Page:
Saturday, 25 May 2013

What is it with solutions? And other meaningless rubbish?


I had a wonderful English teacher at school. Mr Blackmore. Nicknamed Moses because he had a very bushy beard, but then pupils were assuming, without any proof, that the original Moses never shaved.

He was somewhat height-challenged, but in those days, dressed in his batman gown as teachers always did in the black and white days, he nevertheless commanded the respect that the threat of having the wooden blackboard duster thrown at you was always bound to command. And he also had a very unique attribute that he made Shakespeare enjoyable, giving us teenage schoolboys a laugh each time by accentuating his pronunciation of “Coriolanus”. I shall leave it to your imagination as to which bit he accentuated.

I remember he started one class with a statement that was to set me on my path to a life of cynicism. He suddenly announced that “Nothing acts faster than Anadin, so all you guys must, from now on, take nothing.”

I believe – and hope – that Ian Blackmore is now a healthy pensioner,  enjoying his retirement far away from those annoying people called school pupils.

Solutions. “A homogeneous mixture composed of only one phase". So, to quote Lord Sugar, a solution could really be a "one-trick pony".

So why are so many companies the providers of “solutions”?

Are they one-trick ponies?

A company in Leeds provides “total panel solutions”, whatever they are. I picked up on the internet a legal practice that was busy "Creating family law solutions for you". If you get in your car and drive, you are bound to see “furniture solutions”, “kitchen solutions”, “employment solutions”, “building and maintenance solutions”.

(And revisiting this in Nov 2015, I have since come across "ski solutions", "refuse solutions", holiday solutions" - all barkingly uncreative).

What is wrong with all these people?

Yes, I appreciate they are not copywriters and that they are professionals in their own respective fields and more than likely very good at what they do. But why don't they take a little advice when devising a strapline?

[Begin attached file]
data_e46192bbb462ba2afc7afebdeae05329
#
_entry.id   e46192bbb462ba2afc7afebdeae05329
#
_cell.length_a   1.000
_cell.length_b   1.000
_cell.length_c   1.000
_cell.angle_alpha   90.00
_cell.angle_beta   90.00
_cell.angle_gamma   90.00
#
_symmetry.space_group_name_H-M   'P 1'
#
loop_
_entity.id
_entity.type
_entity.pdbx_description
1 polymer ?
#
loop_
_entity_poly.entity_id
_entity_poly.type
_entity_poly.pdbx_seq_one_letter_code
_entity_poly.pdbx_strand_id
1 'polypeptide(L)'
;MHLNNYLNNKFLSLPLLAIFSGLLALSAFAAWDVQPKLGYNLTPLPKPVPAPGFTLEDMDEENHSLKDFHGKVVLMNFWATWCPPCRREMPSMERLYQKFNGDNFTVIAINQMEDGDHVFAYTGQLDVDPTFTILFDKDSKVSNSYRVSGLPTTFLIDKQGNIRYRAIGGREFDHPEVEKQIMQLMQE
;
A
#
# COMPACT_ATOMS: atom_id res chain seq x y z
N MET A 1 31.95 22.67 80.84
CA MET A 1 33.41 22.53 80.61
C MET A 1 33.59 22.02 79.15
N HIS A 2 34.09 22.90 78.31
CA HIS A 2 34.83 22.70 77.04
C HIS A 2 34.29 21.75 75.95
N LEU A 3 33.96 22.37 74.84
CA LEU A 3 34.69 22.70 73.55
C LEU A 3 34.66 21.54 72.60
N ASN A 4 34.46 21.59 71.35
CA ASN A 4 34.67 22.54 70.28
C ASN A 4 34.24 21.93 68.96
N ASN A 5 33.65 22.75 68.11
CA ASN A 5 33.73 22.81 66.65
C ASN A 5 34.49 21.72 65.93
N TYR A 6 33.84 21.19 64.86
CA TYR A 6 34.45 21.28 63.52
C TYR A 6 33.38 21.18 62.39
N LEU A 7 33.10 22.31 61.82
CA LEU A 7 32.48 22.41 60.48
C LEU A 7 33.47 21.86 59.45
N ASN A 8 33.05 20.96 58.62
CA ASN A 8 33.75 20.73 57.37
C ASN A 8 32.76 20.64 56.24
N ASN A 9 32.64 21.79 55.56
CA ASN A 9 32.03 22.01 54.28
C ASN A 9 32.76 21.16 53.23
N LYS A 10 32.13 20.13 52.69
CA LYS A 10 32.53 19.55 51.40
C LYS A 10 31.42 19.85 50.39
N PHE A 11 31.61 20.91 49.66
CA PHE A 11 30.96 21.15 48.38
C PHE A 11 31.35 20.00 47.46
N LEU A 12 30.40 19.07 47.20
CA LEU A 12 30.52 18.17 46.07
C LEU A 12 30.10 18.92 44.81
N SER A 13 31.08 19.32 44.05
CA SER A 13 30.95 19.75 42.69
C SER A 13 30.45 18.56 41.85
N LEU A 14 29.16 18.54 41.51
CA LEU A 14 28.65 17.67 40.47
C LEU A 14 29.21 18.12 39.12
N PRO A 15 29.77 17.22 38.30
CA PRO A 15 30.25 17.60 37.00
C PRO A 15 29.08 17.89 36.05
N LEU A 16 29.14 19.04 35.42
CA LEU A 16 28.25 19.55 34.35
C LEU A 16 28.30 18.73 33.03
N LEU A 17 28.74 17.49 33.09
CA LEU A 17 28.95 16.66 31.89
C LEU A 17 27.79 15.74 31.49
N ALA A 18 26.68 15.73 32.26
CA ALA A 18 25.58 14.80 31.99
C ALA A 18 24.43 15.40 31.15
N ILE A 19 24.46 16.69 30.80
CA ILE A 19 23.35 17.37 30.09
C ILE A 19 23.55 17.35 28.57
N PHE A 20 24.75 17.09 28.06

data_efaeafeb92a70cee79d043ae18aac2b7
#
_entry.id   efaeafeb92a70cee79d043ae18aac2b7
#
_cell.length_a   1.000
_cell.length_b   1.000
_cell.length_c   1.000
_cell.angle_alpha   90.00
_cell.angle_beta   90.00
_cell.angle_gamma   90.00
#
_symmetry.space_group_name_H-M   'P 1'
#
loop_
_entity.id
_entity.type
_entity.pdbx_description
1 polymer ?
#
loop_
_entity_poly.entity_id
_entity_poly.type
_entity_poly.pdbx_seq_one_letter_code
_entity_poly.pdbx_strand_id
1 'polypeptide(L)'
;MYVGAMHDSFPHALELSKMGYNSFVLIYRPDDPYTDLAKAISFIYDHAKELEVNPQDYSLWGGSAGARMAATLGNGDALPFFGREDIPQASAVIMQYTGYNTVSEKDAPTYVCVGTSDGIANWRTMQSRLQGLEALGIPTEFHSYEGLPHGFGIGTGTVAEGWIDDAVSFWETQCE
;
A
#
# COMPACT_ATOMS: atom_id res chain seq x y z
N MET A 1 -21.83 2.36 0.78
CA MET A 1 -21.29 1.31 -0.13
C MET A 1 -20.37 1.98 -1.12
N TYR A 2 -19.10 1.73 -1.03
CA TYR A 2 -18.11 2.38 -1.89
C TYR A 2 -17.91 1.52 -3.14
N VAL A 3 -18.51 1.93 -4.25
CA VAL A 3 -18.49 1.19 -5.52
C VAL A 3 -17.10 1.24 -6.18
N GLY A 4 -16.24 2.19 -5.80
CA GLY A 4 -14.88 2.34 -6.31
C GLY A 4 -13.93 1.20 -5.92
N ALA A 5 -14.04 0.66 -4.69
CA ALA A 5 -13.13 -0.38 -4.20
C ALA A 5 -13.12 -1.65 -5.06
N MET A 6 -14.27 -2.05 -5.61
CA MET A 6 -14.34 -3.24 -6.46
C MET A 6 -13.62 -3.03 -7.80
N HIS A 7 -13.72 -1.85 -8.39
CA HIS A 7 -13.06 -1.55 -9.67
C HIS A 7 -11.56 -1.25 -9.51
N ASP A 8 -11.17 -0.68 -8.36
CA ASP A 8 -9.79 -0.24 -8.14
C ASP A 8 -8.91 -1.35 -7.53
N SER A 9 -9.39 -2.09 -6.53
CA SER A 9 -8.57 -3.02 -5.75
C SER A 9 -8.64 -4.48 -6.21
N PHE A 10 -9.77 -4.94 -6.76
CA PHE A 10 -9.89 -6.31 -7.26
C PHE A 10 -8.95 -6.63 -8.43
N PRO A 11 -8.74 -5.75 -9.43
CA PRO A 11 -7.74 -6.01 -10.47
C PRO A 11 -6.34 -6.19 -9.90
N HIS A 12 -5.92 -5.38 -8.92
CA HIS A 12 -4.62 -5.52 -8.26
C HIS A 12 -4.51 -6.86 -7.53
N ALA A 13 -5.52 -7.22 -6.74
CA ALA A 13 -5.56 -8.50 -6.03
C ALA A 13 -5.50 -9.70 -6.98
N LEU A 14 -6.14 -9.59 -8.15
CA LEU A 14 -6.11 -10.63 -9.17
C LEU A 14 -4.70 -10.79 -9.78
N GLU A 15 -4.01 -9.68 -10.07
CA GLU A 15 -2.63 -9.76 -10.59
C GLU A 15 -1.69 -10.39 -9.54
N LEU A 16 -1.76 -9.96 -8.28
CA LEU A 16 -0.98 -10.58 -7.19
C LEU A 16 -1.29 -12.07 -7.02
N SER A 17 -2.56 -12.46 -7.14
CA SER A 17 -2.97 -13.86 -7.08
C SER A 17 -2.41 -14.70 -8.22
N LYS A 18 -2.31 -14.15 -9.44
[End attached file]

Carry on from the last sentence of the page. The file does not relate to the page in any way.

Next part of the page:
Another one that winds me up is “new and improved”. Now even Lord Winston would I’m sure agree that it can’t be improved if it is new. It would have been like Lord Fellowes coming on TV before the very first Downton Abbey programme and announcing it as new – yes, that bit’s correct – and “improved” – no, no, no.

“Pre-order”. Wonderful statement. Everyone is using “pre”. Pre-owned (second-hand or used to you and me). Pre-drinks (that’s the art of getting drunk before you go binge drinking). “Pre-loved” (that means bugger all, but is beloved by the Arthur Daley car salesmen type).

I actually have several scientists working on “pre-order” at the moment. Early indications are that it’s proving as big a headache as the ratio of a circle's circumference to its diameter, in other words, pi to you and me. You know, 3.14159265359 ad infinitum. Me, I thought you either ordered something or you didn’t.

So I’ve come up with a few of my own.

Wiping your runny nose is “pre-sneezing”. Opening the car door is “pre-driving”. Doing the weekly shop is “pre-cooking”.  Waking up in the morning is “pre-working”.

And breaking wind is “pre-shi….” Oh. I’d better not elucidate on that one before the watershed.

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